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#5 of 15 Old 02-05-2007, 04:21 PM
 
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Food issues is the first place I would start.

Grapes and dairy would make my kid act like that. Without those foods in his system? Night and DAY! Agreeable, reasonable, kind, considerate.

Check out Feingold diet and salicylates (I always spell that wrong). Pat talks about her kid and high fructose corn syrup, too. Try a food/behavior journal--where you keep track of what your child ate that day and any behavior trends.

Some books:

Is this Your Child? --Doris Rapp? is author

Raising your Spirited Child--Kurcinka is author

The Explosive Child--?? author

Good luck! Keep posting specifics for brainstorming if that feels helpful!
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#6 of 15 Old 02-05-2007, 04:21 PM
 
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Hi,

I don't think I have much advice on day to day stuff either. I second the call to Early Intervention. It's free and might be a real help.

Several books to look at (your library should have them or be able to get them for you):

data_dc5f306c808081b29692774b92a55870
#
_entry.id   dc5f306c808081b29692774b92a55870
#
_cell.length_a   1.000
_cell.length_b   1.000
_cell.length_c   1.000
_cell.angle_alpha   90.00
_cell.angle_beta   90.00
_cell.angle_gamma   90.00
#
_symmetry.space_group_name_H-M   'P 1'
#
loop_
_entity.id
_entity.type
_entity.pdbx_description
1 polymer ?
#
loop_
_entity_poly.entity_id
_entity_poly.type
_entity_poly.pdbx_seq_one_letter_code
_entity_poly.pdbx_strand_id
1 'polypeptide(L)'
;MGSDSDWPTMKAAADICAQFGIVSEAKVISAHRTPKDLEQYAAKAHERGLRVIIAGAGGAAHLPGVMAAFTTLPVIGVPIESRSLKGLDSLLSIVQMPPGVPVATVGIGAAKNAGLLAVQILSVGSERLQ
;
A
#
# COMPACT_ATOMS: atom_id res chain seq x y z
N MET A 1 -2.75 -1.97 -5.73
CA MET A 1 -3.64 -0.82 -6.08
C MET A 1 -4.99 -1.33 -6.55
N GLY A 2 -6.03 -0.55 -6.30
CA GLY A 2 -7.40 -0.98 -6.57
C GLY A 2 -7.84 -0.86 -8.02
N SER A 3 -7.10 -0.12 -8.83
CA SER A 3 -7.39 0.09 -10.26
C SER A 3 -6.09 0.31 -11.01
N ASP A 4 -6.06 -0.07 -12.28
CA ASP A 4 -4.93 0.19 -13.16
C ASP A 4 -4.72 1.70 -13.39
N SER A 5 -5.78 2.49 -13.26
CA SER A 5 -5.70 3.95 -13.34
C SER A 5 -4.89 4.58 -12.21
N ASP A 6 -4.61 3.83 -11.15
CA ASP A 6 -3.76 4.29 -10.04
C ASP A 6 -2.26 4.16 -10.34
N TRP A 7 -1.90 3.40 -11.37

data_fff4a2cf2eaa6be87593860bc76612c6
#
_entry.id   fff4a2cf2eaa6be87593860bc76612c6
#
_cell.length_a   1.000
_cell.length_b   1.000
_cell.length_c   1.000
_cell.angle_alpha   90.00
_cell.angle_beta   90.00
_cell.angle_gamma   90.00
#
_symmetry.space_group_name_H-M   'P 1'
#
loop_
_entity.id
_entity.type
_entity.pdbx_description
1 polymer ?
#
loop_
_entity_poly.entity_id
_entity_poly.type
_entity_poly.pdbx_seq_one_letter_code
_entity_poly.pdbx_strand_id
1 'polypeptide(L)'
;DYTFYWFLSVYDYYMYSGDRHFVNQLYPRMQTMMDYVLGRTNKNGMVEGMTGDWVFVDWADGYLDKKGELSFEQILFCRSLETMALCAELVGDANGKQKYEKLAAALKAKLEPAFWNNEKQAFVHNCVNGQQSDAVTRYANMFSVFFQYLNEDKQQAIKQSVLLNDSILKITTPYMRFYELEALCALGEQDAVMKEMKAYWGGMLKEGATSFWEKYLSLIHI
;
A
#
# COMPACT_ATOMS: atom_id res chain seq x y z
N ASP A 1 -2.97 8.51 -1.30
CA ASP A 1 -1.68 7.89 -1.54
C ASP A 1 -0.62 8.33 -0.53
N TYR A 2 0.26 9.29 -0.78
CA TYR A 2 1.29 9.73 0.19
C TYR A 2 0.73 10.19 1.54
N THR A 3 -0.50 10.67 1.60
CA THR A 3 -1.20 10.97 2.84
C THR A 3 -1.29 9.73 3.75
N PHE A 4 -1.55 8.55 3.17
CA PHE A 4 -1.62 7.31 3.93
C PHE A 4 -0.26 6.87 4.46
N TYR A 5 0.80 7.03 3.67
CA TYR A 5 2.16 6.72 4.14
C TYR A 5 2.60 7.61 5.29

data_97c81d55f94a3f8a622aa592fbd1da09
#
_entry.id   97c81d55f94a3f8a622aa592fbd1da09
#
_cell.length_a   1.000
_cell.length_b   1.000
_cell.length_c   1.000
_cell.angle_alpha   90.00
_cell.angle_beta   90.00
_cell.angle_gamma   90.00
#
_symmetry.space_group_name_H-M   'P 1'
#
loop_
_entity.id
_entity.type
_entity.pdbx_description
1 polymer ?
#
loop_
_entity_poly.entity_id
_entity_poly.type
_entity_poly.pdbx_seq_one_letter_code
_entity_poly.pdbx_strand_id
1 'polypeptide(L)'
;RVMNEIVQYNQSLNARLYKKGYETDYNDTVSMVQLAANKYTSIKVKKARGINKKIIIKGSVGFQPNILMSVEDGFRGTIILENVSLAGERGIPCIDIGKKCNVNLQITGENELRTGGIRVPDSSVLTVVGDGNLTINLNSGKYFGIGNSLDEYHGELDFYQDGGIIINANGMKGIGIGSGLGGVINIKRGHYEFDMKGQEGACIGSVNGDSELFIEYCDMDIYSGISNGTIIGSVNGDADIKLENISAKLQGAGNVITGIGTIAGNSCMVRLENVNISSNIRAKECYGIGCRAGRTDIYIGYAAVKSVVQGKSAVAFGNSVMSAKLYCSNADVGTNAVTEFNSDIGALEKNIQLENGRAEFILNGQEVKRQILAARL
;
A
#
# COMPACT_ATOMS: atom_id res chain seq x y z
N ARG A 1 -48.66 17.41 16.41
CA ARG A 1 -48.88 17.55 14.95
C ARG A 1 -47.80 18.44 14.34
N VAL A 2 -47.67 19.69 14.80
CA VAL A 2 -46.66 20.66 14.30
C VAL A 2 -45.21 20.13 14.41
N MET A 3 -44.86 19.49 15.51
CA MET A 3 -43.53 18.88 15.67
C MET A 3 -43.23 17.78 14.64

Kids, Parents and Power Struggles by Mary Sheedy Kurcinka

Raising Your Spirited Child by Mary Sheedy Kurcinka (she's got a lot of experience in this area!)

I'd also recommend: The Out of Sync Child -- sometimes these oppositional kinds of things result from sensory overload -- and a child with this needs different treatment. The screaming in particular is what makes me suspect this, though I could be way off.

Practically speaking I would:
1. Quit trying to potty train. Trust that she will not go to Kindergarten in diapers. My nephew (also a very strong willed child) REFUSED to potty train until he was about 4. Then, overnight, he decided not to wear diapers, andhe was trained. End of story. Right now, this is just one battle too many for you. Ditto for the picking up, ditto for going out to eat.